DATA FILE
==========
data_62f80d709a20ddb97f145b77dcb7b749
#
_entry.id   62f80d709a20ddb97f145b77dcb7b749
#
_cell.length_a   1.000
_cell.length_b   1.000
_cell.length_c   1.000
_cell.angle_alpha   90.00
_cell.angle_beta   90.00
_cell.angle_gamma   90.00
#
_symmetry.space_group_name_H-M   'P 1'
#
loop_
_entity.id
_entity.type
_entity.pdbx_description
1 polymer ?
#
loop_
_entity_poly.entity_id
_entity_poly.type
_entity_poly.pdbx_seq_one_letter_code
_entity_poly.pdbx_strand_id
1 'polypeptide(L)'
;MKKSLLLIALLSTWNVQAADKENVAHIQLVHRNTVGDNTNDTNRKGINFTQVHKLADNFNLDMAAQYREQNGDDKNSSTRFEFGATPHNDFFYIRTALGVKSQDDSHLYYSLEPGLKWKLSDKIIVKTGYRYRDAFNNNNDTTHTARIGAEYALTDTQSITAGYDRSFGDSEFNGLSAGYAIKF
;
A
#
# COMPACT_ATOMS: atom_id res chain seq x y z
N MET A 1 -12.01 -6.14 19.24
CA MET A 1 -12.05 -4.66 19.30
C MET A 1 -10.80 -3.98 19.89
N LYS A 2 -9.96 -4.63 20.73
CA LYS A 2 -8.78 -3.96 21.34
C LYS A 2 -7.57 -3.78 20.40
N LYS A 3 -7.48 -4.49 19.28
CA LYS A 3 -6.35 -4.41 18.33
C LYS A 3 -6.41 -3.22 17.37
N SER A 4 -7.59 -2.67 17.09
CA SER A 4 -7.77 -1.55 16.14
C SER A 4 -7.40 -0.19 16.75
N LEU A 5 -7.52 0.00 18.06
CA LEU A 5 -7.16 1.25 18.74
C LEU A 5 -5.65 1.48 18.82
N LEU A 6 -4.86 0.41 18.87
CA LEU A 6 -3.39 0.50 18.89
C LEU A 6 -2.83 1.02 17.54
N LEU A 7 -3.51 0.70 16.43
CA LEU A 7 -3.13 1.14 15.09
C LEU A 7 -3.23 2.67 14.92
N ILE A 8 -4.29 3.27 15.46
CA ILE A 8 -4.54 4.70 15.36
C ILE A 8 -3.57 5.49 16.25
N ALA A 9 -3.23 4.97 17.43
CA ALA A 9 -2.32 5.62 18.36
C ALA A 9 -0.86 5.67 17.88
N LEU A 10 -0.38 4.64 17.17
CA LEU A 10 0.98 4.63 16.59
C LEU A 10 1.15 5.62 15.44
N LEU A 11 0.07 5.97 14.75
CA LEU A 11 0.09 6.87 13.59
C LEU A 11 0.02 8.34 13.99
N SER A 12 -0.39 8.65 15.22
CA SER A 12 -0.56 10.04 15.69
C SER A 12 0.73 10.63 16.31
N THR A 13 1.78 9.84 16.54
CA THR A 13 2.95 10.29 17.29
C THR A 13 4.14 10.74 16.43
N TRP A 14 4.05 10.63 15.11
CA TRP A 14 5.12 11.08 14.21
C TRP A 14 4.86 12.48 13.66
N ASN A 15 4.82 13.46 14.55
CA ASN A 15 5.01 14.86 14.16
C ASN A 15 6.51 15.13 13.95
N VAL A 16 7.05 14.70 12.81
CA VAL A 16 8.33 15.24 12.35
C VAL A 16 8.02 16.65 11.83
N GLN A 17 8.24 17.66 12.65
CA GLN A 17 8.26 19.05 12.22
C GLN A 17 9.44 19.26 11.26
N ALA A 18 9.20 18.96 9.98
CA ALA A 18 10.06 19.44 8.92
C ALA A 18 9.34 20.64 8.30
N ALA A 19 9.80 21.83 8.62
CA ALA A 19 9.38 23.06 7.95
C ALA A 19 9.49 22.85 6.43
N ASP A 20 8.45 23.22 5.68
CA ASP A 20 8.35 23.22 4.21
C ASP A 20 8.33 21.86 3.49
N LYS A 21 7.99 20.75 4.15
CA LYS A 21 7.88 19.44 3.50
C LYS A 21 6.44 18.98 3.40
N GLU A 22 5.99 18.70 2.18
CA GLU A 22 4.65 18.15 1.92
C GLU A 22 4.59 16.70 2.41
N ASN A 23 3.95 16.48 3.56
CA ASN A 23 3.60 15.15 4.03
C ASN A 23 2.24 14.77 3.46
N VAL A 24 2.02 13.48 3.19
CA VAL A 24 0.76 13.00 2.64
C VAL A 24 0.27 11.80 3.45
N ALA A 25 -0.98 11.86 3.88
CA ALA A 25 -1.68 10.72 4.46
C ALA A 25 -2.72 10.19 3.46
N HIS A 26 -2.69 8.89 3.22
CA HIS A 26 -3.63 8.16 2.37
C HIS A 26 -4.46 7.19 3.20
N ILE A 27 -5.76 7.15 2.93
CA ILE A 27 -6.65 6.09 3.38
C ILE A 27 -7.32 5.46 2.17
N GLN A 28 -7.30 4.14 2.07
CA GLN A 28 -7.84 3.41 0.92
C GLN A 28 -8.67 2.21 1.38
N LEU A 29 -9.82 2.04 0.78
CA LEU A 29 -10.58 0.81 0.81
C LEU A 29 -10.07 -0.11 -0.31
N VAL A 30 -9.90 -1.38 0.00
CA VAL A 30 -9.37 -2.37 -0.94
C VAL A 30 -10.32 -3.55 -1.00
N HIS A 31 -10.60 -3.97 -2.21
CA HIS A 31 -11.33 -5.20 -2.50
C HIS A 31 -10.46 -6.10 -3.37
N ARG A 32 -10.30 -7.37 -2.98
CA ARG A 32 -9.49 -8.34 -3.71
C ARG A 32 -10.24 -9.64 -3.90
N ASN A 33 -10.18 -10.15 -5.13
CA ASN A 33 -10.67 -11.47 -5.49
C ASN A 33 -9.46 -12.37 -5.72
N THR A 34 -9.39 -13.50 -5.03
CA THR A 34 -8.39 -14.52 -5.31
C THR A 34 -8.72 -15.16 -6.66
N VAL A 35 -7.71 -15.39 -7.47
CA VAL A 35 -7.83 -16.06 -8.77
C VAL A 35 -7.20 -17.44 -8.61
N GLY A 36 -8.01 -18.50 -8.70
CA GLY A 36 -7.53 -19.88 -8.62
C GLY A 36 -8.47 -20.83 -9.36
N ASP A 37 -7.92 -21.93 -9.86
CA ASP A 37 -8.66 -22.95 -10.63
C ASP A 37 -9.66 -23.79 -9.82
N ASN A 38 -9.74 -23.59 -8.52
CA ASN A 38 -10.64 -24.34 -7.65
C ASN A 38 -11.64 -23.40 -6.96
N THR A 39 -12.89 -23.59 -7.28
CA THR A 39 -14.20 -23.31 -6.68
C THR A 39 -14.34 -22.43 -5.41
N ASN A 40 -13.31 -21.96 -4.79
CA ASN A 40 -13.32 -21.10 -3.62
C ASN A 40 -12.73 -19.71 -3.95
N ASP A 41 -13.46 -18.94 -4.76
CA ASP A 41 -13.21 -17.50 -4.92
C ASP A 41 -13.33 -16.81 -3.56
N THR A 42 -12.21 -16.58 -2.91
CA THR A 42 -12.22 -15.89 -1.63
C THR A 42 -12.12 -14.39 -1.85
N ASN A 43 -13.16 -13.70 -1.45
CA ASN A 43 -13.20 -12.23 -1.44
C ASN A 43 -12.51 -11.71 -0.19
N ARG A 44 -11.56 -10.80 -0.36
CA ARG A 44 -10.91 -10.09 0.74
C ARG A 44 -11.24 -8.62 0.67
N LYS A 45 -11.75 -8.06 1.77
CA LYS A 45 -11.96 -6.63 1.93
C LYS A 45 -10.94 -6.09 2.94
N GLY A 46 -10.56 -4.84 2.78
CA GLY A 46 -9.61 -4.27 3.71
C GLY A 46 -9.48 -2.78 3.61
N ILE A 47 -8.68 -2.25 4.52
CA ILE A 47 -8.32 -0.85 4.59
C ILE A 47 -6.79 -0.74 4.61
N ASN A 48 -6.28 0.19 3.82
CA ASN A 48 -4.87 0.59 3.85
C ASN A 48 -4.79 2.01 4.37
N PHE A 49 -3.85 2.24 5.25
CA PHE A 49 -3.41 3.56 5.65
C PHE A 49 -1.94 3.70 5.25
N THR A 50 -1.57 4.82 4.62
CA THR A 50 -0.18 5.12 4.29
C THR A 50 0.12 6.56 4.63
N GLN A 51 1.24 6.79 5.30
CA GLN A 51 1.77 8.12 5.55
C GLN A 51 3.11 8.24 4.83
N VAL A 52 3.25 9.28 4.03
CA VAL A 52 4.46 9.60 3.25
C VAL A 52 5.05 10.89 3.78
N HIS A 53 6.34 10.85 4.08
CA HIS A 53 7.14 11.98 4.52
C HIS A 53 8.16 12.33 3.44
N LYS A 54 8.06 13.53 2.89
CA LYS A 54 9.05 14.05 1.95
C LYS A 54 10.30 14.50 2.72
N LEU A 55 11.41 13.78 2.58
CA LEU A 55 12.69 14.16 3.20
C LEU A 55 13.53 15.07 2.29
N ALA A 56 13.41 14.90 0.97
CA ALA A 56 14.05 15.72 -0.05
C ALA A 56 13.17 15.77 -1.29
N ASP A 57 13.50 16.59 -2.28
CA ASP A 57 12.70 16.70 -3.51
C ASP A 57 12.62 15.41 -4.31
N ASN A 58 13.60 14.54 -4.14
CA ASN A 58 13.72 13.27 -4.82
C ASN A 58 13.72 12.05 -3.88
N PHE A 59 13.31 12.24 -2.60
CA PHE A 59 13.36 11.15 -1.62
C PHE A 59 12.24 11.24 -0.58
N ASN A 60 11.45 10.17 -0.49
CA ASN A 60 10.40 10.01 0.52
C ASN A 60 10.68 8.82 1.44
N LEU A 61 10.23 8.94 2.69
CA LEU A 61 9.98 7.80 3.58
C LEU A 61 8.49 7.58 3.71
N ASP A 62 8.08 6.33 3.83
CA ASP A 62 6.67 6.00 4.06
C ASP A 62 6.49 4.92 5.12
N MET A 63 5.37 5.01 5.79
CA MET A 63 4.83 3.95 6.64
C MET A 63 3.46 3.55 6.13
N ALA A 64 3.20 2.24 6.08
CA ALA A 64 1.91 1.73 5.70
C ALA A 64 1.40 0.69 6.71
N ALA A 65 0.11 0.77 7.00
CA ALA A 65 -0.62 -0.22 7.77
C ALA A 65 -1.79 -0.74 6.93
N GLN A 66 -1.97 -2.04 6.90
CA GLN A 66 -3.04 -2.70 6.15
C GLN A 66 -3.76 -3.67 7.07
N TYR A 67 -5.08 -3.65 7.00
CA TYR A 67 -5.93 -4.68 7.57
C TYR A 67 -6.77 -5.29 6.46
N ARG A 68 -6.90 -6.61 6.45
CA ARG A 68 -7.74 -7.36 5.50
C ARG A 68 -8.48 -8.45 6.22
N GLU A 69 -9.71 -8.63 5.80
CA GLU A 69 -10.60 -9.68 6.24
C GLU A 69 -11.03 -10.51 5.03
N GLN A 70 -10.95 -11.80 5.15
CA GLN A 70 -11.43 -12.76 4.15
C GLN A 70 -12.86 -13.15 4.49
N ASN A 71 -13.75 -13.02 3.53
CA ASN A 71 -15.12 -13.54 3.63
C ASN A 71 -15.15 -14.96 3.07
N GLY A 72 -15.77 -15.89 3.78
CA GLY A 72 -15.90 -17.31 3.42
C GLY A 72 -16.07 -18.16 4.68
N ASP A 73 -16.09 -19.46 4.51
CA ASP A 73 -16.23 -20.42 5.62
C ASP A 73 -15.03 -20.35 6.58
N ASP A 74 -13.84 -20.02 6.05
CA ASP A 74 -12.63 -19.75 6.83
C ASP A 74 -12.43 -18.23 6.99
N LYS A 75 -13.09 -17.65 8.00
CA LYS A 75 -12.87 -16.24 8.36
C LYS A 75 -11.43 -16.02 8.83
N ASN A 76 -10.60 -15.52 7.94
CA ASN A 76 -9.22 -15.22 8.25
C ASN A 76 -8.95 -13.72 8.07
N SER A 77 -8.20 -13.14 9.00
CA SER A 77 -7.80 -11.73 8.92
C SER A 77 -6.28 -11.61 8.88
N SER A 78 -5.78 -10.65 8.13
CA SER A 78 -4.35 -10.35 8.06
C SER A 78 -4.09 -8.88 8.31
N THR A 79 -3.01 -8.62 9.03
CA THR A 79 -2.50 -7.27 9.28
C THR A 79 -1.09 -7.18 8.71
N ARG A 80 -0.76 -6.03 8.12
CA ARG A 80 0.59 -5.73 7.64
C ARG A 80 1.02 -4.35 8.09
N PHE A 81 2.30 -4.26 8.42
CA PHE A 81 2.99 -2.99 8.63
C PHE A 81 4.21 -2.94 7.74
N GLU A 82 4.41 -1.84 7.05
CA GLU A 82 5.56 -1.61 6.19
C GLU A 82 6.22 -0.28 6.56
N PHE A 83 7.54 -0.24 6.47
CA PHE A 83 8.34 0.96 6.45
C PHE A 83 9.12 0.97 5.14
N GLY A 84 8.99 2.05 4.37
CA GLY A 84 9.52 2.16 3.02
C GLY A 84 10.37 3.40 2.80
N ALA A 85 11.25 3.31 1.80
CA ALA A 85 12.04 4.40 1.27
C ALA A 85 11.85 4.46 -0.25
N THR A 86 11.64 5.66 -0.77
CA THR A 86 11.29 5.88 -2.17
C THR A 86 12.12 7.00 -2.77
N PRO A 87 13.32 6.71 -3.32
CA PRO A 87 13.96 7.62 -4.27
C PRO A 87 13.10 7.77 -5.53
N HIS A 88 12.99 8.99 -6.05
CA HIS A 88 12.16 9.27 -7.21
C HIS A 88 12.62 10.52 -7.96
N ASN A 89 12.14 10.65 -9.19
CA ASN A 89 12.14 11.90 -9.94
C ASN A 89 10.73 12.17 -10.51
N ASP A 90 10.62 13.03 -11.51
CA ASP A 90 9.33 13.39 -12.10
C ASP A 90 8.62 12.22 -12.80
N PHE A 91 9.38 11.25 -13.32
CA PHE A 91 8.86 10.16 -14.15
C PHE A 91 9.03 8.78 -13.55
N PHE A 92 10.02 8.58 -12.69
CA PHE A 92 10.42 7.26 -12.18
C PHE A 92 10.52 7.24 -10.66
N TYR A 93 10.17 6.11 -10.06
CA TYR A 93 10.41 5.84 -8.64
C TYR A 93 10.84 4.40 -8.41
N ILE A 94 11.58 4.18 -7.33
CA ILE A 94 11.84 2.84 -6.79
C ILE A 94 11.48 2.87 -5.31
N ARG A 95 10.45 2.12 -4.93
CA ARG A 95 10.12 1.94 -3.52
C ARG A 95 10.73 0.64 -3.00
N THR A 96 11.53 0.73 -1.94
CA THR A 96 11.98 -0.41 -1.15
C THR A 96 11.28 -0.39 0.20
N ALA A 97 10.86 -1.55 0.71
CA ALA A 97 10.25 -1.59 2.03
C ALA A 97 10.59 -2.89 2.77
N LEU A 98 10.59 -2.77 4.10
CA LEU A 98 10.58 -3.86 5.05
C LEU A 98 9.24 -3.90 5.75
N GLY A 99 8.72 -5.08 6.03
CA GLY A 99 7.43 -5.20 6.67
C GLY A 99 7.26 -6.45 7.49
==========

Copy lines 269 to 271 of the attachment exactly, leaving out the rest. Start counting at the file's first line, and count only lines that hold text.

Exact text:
CA ARG A 80 0.59 -5.73 7.64
C ARG A 80 1.02 -4.35 8.09
N PHE A 81 2.30 -4.26 8.42